Tuesday, 10 May 2011
Brighton Festival Children's Parade
On Saturday morning I set off from home with two excited kids to join thousands of families massing in the city centre for the annual Brighton Festival children’s parade.
I’m not sure how many schools took part this year – definitely lots. Our school was allocated spot number 66 and there plenty queuing behind us as we got into our starting position.
I love the children’s parade! It’s so totally Brighton: bright, loud, creative and whimsically fun.
All the same, past experience led me to wonder how smoothly everything would run in 2011. How long would we wait penned into our allocated starting street before the actual walking begins? Would we be sheltering from rain, shivering from icy wind or melting under a blazing sun? How many bits of the children’s costumes would disintegrate by the time we reached the seafront? How far would the youngest walk before asking “are we nearly there yet?” in a loud rebellious voice?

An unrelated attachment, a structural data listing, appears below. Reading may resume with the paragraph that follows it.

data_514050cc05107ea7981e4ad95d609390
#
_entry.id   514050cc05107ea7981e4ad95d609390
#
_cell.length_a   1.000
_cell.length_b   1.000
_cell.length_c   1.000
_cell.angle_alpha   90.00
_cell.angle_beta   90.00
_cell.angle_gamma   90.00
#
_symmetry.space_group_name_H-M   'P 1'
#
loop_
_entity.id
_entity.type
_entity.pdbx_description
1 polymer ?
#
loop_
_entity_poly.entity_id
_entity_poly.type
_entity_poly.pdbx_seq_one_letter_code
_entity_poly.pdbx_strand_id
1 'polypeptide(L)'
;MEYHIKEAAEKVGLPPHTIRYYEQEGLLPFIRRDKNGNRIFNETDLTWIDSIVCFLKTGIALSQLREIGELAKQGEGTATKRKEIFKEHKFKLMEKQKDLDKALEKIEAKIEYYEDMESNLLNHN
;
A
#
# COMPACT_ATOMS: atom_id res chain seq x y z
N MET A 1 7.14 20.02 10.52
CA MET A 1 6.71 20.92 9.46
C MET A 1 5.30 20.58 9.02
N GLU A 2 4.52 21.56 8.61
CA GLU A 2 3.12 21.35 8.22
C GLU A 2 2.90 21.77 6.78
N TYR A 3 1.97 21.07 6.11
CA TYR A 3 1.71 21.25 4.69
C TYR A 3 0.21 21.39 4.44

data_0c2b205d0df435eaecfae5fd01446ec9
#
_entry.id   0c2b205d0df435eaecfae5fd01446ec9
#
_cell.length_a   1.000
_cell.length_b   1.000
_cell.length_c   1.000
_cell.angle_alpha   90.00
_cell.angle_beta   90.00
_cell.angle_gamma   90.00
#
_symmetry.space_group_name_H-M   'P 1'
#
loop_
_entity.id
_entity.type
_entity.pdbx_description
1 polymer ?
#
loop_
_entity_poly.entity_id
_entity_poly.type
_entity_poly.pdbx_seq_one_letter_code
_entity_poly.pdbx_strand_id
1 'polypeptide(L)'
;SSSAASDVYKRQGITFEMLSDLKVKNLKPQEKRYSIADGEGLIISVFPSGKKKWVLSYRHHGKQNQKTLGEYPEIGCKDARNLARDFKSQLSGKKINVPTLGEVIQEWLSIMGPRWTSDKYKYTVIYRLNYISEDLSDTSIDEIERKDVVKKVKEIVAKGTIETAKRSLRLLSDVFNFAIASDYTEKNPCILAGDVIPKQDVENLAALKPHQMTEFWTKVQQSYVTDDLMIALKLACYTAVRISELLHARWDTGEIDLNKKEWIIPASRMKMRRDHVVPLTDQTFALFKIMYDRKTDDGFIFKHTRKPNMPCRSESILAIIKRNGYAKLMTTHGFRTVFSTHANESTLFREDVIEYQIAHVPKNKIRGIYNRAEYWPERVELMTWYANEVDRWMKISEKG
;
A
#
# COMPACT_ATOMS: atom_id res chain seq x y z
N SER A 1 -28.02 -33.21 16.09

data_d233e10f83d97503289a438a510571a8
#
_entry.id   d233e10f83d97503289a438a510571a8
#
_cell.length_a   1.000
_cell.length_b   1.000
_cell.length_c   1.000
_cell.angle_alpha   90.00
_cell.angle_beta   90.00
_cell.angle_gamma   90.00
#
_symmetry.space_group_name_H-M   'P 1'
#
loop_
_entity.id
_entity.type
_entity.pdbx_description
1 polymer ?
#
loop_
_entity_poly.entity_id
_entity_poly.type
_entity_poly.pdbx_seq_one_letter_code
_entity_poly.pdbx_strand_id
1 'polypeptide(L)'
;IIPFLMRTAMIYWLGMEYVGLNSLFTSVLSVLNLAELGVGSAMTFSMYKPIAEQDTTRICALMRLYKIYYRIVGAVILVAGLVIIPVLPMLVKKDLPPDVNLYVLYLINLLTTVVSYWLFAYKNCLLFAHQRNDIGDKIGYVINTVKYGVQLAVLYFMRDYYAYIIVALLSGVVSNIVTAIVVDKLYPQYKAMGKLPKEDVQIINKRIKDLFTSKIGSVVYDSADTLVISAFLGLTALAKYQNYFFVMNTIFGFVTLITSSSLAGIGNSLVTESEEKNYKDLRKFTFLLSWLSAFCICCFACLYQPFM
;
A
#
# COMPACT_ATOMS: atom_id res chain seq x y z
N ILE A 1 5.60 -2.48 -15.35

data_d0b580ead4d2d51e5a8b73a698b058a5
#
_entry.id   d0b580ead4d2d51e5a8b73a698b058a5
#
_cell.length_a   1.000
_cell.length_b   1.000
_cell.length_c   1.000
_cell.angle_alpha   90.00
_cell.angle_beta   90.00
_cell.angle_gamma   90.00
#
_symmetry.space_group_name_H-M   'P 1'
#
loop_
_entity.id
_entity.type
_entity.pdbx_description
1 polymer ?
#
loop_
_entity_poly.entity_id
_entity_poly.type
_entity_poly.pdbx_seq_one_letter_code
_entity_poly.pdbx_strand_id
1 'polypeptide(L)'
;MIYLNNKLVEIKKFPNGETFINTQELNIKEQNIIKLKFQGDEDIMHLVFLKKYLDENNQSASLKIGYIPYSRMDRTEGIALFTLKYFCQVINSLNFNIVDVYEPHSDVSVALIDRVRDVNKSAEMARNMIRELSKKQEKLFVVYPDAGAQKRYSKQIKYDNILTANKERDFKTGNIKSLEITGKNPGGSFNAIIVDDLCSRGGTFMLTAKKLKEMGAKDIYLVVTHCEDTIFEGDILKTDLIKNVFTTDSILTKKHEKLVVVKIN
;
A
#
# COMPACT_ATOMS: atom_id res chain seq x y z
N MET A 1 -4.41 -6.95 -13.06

To my relief, everything was very well managed by organisers SameSky. We set off before boredom kicked in, the weather was kind (warm with fresh breezes) and the happy mood of the marchers boosted even the smallest walkers to keep plodding to the seafront.
My son was chosen to be part of our school’s Samba band for the first time and proudly bashed out his much practised drum rhythms. My daughter was equally noisy, although less co-ordinated, thanks to a tin whistle. We handed out leaflets for a community funday, the Deans Festival, as we meandered through the streets. All the school children wanted to help and vied to distribute as many leaflets as possible, dashing from parade to pavement trying to outdo their friends. My youngest proudly hand delivered a leaflet to The Mayor!
The only downside of taking part in this fantastic event is I only saw a few of the fabulous creations adorning other groups. Being stuck at number 66 means I have little idea what numbers 1 to 60 or 70+ had to offer in this year’s theme of Children’s Rights. Our school’s topic was recycling and we proudly wore our home-made outfits of cobbled together old rubbish!
Our ragtaggle team was led by the school’s Samba musicians and a giant puppet made of old binbags. Elsewhere in the parade we caught glimpses of an enormous water tap, bumble bees and a dalek.
When we reached the seafront, tired and happy, we saw more of the arty costumes being guarded by their creators as they waited for transport home. My favourite was a totally amazing purple dragon – only in Brighton!